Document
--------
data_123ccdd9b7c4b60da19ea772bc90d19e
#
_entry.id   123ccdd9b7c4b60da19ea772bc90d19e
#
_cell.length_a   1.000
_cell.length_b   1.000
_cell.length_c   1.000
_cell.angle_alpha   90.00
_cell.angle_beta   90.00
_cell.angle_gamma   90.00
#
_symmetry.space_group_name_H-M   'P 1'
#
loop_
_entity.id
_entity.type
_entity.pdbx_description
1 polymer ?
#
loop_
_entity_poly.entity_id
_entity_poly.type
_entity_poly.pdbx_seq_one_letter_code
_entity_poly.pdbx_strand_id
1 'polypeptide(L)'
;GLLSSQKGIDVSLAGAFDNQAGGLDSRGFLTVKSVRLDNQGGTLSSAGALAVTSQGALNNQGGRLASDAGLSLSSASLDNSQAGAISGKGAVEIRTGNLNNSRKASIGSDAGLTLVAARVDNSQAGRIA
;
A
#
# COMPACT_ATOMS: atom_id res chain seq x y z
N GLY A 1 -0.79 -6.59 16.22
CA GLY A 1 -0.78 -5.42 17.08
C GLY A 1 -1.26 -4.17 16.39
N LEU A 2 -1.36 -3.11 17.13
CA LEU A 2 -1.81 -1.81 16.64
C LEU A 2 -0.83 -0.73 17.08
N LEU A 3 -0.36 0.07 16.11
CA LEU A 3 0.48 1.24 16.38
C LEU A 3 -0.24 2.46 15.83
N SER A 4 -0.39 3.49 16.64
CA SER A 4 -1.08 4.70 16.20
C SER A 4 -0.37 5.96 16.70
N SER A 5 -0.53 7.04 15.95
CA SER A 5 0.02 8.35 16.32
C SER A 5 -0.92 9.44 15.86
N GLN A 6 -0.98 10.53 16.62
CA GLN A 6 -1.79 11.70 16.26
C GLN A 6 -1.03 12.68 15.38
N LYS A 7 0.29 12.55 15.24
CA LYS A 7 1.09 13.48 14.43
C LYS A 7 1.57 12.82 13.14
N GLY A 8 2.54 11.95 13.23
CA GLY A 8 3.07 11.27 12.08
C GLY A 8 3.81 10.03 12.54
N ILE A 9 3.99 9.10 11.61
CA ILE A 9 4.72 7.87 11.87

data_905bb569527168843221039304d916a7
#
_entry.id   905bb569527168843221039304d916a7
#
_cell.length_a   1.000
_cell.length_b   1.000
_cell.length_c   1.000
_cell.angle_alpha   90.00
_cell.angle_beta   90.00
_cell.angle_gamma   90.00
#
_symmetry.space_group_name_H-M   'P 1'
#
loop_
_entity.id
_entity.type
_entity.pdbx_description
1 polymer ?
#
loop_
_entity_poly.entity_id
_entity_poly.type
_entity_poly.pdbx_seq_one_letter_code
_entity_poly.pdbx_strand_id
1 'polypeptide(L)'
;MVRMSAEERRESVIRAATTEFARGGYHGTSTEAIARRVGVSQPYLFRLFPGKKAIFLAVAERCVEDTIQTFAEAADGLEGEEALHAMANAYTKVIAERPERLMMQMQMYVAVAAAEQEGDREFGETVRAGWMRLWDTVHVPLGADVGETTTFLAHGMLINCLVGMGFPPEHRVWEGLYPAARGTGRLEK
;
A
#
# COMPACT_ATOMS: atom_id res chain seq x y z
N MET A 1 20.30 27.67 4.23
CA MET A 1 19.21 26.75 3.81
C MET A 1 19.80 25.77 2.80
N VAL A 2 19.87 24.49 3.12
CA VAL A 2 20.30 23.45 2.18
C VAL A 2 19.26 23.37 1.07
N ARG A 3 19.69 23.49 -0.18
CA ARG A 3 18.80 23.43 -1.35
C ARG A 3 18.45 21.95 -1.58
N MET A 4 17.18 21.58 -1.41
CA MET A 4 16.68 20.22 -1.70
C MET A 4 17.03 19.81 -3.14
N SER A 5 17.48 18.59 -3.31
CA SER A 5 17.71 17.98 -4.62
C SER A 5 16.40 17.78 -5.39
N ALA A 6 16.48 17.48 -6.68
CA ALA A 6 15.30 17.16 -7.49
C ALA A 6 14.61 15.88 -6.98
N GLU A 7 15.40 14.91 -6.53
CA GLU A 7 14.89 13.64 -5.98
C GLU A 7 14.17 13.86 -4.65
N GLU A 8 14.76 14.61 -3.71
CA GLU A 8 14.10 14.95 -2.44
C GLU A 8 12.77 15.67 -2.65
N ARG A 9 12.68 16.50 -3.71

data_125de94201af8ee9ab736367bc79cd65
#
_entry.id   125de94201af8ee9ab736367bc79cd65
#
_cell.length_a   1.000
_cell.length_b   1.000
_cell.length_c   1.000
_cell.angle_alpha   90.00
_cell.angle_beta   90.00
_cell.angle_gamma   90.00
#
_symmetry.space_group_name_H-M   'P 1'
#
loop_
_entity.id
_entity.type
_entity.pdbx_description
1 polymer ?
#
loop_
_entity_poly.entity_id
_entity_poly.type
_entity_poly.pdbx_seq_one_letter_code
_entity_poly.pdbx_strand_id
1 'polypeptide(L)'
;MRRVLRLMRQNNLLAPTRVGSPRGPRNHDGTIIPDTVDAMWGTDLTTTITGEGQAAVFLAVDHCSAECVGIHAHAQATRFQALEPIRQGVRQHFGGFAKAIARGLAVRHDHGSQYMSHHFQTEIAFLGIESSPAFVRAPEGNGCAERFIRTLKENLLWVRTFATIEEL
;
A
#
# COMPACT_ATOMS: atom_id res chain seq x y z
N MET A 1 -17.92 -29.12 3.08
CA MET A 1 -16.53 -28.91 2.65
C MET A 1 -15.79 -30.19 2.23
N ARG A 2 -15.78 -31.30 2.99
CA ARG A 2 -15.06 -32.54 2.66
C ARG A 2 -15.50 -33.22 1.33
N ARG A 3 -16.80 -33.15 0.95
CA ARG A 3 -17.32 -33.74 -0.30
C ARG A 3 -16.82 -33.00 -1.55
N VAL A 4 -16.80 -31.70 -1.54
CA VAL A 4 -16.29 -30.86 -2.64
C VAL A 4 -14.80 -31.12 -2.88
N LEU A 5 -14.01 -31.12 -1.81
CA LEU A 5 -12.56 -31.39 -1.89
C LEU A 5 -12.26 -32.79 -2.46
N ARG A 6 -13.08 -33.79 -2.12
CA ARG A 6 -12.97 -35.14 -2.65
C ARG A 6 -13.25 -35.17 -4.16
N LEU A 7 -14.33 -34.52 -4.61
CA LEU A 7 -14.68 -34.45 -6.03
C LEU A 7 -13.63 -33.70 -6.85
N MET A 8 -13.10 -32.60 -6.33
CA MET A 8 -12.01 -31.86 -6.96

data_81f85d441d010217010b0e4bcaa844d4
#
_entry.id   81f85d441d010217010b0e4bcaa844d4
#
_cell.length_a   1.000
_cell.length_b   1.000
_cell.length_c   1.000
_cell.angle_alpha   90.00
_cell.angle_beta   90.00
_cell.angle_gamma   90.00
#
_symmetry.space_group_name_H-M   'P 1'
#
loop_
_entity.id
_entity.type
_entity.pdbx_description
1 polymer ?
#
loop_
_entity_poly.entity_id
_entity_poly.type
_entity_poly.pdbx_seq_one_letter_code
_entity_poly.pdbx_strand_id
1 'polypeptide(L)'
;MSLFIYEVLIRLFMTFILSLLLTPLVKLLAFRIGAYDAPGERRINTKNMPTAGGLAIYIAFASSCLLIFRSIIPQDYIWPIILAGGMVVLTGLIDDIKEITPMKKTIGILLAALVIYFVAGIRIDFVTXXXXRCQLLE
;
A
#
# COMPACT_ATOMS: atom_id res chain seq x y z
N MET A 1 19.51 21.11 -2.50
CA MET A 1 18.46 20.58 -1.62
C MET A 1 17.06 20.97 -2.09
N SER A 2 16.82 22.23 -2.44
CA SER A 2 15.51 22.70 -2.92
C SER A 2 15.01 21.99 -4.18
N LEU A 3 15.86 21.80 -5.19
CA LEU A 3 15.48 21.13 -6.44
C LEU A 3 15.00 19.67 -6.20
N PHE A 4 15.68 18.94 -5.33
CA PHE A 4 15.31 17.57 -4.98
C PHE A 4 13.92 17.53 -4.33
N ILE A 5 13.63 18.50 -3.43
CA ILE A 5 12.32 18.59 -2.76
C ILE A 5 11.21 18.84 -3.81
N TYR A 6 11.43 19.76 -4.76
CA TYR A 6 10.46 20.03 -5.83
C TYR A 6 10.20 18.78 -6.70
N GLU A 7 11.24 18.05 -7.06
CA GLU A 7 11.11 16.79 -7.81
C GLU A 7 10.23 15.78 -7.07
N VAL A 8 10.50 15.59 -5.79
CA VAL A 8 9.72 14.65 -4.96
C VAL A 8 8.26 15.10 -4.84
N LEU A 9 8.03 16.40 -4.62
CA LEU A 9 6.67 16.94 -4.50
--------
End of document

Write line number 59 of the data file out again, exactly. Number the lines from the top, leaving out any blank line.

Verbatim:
_entry.id   905bb569527168843221039304d916a7